The Edda is thought to have been compiled and put into multiple copies under the auspices of historian Snorri Sturluson in around 1220. Comprised of three principle books containing both short stories and longer form fiction as told by the poetry of the Nordic peoples, the Edda brings together many of the most popular and enduring myths from across centuries of oral tradition.
It is thought that Sturluson originally composed this collection as a means of educating Icelandic readers in the various subtleties of the Nordic verses. Alliterative verses were a popular stylistic choice of the skaldic poets, as was the use of kenningar - or compound - wording. Although a total of seven manuscripts have been recovered, all are partial and many contain variations, and each are dated quite widely apart.
To this day, the Younger Edda is subject to immense scrutiny and study by scholars of mythology and literature. The very origins of its name is a matter of debate; some have pointed out that a town in southern Iceland is named 'Oddi', while others point to a more etymological origin; namely the word óor - which means 'poetry of inspiration'. Whatever its origins, its breadth cannot be doubted: a combination of characters from Icelandic and wider Nordic myth, such as Loki and Thor, feature in the text.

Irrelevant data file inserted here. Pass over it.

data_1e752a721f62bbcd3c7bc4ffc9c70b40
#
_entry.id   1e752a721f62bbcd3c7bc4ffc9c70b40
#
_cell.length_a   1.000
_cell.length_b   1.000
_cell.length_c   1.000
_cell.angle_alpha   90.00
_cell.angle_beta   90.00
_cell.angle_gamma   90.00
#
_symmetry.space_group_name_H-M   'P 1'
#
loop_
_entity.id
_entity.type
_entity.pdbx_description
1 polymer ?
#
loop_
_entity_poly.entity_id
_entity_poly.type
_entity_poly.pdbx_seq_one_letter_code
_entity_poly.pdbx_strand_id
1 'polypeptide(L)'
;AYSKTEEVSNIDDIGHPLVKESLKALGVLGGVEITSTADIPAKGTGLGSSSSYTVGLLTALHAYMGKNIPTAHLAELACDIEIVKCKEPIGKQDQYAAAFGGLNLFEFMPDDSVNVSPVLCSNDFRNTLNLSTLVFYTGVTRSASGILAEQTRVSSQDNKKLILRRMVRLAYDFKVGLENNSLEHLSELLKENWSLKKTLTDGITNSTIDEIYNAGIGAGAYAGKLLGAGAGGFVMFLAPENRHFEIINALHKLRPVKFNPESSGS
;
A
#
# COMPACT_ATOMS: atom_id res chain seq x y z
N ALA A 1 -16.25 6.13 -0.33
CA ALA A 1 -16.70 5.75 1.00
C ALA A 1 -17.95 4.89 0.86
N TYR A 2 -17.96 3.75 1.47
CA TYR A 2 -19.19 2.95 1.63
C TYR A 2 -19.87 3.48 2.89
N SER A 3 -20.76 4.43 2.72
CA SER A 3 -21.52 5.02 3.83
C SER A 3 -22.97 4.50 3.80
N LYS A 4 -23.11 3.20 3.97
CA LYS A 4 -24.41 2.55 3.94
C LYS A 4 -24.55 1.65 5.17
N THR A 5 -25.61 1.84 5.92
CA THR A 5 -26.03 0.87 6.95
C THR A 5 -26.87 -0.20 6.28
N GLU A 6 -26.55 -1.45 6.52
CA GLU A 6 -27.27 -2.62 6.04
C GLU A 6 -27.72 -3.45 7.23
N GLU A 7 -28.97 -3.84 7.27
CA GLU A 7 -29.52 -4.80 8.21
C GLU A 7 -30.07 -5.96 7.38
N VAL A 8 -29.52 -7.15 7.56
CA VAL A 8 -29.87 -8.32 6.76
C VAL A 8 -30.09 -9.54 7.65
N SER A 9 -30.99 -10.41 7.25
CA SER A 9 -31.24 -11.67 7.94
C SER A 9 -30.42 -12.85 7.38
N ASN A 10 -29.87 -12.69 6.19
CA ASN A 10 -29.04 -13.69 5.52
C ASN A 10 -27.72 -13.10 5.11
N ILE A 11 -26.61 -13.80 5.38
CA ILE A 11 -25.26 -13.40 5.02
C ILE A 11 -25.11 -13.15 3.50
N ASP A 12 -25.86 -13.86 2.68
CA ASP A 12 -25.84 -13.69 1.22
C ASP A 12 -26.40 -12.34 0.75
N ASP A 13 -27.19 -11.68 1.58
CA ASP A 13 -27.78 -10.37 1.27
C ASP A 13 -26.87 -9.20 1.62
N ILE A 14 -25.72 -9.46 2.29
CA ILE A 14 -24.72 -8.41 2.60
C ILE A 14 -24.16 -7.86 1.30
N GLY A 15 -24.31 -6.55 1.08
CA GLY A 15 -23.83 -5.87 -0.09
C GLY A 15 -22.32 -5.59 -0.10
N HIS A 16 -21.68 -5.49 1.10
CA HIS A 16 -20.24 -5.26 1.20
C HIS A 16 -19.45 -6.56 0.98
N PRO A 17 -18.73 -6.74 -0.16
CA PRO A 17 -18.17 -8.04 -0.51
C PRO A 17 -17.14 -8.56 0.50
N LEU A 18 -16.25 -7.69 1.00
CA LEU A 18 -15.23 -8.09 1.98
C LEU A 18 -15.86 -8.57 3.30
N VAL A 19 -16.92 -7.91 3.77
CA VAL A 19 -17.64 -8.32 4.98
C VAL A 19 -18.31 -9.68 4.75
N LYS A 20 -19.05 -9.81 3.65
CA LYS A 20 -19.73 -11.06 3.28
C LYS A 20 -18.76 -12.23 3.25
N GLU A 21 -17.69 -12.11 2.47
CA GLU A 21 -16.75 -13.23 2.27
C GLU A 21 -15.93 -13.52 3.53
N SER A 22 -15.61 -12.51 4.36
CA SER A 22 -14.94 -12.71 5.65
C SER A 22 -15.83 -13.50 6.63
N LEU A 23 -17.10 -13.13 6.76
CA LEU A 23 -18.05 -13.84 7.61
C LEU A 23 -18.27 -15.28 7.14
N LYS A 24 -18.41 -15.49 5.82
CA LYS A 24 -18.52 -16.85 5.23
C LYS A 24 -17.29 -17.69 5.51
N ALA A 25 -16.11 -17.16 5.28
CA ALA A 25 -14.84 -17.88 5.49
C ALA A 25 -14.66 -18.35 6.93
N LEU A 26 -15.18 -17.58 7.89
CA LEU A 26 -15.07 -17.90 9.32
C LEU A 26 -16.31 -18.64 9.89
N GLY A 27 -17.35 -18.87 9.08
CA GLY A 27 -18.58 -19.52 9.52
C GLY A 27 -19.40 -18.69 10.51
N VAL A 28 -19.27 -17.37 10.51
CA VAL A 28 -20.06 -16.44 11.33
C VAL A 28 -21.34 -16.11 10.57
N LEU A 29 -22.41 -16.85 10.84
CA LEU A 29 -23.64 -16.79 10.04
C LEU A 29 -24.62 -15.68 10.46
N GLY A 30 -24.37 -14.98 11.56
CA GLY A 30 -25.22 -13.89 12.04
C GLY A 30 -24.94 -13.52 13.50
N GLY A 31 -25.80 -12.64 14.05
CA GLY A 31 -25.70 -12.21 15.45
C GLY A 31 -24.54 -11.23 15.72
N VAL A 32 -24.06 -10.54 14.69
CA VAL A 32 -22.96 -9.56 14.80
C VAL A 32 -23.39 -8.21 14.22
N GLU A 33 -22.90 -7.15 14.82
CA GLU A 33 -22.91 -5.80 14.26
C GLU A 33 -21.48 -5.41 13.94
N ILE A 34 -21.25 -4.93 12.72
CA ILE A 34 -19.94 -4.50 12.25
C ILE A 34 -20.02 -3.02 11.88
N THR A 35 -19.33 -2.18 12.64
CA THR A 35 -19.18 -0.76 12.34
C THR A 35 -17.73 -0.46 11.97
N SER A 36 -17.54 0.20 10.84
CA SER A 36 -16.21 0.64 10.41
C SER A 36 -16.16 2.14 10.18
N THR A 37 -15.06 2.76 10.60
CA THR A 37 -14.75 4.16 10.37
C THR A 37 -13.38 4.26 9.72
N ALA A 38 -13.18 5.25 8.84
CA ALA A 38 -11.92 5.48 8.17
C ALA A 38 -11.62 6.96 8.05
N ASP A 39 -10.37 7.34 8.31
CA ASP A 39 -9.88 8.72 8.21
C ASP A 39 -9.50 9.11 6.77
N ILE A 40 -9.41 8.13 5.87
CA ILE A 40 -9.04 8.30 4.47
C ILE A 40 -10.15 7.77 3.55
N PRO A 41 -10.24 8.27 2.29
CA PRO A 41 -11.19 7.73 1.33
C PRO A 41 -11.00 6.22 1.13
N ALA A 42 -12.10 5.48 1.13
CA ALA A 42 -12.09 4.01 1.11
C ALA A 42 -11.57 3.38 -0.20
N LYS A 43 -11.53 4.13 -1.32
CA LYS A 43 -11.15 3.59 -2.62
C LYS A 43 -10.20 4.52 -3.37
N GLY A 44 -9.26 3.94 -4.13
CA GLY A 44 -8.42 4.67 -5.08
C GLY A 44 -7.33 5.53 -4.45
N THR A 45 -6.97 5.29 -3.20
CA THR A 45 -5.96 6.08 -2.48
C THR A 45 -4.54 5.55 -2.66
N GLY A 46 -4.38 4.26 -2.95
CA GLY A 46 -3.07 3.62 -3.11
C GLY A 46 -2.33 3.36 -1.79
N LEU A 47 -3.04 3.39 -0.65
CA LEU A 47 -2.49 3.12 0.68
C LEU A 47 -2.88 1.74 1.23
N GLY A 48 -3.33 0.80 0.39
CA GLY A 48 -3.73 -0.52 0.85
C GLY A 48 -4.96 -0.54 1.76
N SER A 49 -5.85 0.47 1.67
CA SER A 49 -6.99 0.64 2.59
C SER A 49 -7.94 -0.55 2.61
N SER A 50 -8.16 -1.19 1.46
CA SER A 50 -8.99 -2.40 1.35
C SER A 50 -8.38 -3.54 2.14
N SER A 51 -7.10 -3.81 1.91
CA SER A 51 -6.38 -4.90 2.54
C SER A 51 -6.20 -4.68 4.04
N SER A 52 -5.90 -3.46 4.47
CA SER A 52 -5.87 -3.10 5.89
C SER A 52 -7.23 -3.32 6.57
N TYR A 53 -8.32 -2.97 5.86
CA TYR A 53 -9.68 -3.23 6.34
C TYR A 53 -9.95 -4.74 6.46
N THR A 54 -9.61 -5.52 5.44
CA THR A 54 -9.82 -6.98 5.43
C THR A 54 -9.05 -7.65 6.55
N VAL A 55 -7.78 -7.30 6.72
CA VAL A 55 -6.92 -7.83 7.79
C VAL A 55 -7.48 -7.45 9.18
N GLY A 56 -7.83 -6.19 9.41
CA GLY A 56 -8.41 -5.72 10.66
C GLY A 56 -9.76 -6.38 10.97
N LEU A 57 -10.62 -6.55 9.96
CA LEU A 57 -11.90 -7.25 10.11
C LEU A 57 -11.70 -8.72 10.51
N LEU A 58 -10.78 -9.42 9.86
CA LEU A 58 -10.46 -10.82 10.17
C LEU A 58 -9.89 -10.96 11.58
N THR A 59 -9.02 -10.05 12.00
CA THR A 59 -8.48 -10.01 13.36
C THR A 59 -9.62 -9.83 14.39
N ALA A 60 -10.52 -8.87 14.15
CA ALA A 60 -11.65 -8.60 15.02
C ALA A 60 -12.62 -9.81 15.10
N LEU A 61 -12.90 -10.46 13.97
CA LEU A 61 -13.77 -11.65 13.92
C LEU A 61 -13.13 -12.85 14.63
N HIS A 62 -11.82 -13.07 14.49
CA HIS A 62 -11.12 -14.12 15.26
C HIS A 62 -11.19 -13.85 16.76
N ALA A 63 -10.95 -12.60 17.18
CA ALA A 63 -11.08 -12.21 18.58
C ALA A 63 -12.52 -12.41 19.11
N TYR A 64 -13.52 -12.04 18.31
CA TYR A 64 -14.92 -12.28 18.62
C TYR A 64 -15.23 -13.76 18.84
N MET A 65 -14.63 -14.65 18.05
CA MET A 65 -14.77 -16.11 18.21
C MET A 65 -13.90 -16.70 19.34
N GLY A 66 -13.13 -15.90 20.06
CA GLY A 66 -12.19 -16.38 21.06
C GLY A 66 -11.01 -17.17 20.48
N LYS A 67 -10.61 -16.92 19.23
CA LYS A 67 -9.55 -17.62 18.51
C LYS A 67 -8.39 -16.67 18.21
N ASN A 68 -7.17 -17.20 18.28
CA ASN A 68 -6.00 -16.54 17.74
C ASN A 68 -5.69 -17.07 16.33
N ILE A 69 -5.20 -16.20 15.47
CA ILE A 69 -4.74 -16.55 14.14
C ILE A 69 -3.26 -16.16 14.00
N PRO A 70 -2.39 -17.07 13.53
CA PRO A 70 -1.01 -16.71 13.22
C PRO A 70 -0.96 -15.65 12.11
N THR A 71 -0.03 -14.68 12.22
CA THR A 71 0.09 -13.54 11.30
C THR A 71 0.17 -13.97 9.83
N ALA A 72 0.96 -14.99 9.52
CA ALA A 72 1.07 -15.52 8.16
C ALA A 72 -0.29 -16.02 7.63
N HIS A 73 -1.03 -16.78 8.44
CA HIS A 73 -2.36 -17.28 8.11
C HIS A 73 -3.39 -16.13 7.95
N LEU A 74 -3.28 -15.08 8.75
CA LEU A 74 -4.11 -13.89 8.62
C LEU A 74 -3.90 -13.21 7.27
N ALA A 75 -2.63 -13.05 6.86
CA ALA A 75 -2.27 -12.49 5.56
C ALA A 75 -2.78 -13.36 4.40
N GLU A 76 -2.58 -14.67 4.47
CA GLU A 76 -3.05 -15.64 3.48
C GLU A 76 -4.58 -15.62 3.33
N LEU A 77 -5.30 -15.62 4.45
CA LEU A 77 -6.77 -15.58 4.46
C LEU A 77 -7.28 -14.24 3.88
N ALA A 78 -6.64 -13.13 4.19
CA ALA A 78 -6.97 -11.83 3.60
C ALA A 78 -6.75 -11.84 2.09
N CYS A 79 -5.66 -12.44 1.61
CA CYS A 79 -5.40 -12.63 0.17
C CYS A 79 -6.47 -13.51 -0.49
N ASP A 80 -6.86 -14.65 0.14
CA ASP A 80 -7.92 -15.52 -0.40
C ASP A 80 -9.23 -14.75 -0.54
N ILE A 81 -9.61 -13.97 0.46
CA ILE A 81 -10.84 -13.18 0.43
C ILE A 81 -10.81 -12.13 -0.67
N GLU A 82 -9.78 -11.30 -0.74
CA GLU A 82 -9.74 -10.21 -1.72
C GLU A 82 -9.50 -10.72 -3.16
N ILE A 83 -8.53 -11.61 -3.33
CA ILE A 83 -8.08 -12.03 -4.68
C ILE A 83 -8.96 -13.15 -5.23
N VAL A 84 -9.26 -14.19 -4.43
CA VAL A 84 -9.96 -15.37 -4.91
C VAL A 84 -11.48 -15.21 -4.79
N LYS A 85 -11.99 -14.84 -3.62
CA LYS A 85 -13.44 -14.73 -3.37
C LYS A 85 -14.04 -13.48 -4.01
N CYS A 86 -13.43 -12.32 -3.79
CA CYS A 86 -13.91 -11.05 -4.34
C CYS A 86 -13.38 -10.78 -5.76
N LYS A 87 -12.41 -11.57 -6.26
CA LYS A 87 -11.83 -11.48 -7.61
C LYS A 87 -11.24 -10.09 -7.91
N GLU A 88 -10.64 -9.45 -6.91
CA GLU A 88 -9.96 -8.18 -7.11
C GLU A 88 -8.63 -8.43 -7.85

This edition was edited and translated by the Wisconsin-based scholar of Nordic literature and myth, Rasmus Björn Anderson. Anderson offers an insightful preface and introduction, allowing the reader to better comprehend the old lore and tales.